Data control and security are essential aspects of data management for companies, as security breaches are on the rise. A recent report from Egress found that Microsoft 365 may be especially prone to security breaches, especially concerning email data. The average cost of a data loss incident is $3,957, but breaches can and often do cost far more. The issues seem to stem not from the software platform but as a result of user error. As more and more employees transitioned to work from home, security breaches rose—IT experts reported that more than two-thirds of security breaches were because of working from home. Microsoft 365 users are more likely to share sensitive data via email by mistake than those using another office suite. As more companies integrate a hybrid model of remote and office workers, the need to secure data with an Office 365 backup is more urgent—and more challenging—than ever.
Securing Microsoft 365 Against Data Loss
More and more companies are moving to Microsoft 365 despite security breach concerns because of the high level of functionality and integration. To ensure compliance with industry and governmental regulations as well as reduce data breach costs, companies are looking for ways to manage data beyond the retention policies and labels built into the suite. The retention policies in Microsoft 365 are limited in scope, and users can only retain some of the information for short periods of time. Since the average amount of time that lapses between some sort of data compromise and detection is 140 days, the data could be beyond reach and unrecoverable by the time a company realizes what has happened.
Better Breach Response with Cloud Backup
Retention policies just don’t do enough to create the data security that companies need. User error, malware, and compliance issues mean that companies must implement a more robust backup solution. Microsoft 365 backup services can go beyond retention policies and adapt to newer applications like Microsoft Groups and Teams. Microsoft 365 data covered by retention policies count against the storage amount for the plan level that companies purchase and can fill up quickly. Companies must then purchase more storage or risk losing essential data. A Microsoft 365 backup service like SkyKick can offer unlimited storage, so companies can save all of the data they need.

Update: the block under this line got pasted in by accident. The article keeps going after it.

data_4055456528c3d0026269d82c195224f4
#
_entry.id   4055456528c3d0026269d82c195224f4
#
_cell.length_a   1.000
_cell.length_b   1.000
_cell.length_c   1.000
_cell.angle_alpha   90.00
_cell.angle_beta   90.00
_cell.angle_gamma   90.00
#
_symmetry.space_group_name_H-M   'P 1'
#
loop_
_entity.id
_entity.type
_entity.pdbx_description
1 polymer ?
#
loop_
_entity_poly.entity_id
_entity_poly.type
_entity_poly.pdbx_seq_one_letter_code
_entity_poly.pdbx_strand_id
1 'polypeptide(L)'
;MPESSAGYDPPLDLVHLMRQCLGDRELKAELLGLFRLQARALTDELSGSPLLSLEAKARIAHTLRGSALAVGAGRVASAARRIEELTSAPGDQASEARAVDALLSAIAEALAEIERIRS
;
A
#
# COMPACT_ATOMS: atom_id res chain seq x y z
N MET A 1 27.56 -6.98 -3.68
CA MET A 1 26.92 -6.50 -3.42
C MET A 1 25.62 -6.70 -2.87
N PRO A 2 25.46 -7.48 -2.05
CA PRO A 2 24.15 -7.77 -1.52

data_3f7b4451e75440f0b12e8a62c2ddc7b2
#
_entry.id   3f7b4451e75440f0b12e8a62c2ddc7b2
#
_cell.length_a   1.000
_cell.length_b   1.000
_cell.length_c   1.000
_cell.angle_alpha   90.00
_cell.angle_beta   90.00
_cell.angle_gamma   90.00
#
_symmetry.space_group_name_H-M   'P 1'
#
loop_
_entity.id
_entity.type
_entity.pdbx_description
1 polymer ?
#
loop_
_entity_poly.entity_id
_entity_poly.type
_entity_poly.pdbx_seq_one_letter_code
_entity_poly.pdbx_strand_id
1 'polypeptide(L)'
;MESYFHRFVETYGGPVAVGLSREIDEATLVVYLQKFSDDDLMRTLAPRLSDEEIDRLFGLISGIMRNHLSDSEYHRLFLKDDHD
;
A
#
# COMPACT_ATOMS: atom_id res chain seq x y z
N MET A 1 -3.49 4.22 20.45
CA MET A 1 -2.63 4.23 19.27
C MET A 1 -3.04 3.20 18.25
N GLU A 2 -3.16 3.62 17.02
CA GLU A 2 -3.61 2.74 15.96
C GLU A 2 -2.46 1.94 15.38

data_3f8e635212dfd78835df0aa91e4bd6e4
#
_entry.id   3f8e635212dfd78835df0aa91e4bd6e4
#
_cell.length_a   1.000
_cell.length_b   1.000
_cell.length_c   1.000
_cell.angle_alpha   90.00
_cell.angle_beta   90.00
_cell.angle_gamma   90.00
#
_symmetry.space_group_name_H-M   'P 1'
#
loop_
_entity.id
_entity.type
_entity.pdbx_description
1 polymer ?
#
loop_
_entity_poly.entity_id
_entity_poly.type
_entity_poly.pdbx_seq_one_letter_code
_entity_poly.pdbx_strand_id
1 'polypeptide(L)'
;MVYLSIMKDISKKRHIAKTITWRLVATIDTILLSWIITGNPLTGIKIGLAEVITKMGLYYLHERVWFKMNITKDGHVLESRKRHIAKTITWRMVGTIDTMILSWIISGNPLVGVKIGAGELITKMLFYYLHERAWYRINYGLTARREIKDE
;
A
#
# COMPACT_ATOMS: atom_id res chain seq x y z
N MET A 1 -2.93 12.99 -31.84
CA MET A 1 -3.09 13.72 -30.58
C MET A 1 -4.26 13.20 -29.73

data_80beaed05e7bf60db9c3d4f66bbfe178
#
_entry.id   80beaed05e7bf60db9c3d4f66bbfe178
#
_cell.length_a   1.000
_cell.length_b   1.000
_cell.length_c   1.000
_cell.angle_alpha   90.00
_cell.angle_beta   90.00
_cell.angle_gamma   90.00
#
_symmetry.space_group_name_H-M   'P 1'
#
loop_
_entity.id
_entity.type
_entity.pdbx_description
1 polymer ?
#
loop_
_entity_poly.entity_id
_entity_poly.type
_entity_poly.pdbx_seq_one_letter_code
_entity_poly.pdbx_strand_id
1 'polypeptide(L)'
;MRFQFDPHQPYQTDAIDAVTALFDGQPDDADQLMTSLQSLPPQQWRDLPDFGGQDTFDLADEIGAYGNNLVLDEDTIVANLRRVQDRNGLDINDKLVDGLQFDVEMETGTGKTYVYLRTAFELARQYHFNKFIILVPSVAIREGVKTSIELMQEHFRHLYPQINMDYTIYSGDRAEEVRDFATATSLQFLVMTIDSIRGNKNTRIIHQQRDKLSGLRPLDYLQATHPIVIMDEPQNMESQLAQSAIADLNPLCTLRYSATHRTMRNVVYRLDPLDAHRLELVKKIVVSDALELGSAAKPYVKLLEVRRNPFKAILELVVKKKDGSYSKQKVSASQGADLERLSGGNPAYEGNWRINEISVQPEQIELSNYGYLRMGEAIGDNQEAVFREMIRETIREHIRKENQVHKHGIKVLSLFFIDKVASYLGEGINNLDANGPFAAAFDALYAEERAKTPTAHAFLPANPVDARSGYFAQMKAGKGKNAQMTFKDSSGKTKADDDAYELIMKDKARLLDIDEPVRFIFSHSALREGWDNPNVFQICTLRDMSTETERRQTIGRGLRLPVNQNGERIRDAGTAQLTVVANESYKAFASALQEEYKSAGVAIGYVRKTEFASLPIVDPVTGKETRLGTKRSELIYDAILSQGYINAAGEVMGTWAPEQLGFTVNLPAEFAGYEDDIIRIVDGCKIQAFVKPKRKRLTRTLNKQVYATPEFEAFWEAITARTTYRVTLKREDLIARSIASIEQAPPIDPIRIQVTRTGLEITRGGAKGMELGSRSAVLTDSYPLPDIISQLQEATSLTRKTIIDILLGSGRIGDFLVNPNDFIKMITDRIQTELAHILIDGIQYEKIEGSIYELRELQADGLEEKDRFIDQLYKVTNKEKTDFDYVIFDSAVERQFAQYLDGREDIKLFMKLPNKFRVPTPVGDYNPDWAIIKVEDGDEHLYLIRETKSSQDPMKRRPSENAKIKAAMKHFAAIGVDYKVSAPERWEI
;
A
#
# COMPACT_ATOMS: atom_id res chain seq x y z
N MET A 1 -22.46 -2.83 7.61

Retention policies have many limitations that make them an inadequate solution for companies. Deleted data can disappear permanently in as little as 14 days, so data unintentionally deleted could be gone for months before someone realizes it’s missing. Microsoft 365 does not offer point in time restore or the restoration of emails and other mailbox information. Microsoft 365 provides many ways to store data in the cloud, but this can create dependency without redundancy. A SharePoint backup and other methods of restoration can significantly reduce system performance. A third-party cloud backup can offer data storage that isn’t governed by time or storage size restrictions. It can also make the data retrieval process much faster, meaning that companies can continue to drive productivity. While understanding what Microsoft 365’s retention policies and labels can do is critical, users also need to understand the limitations so they can safeguard against costly data loss.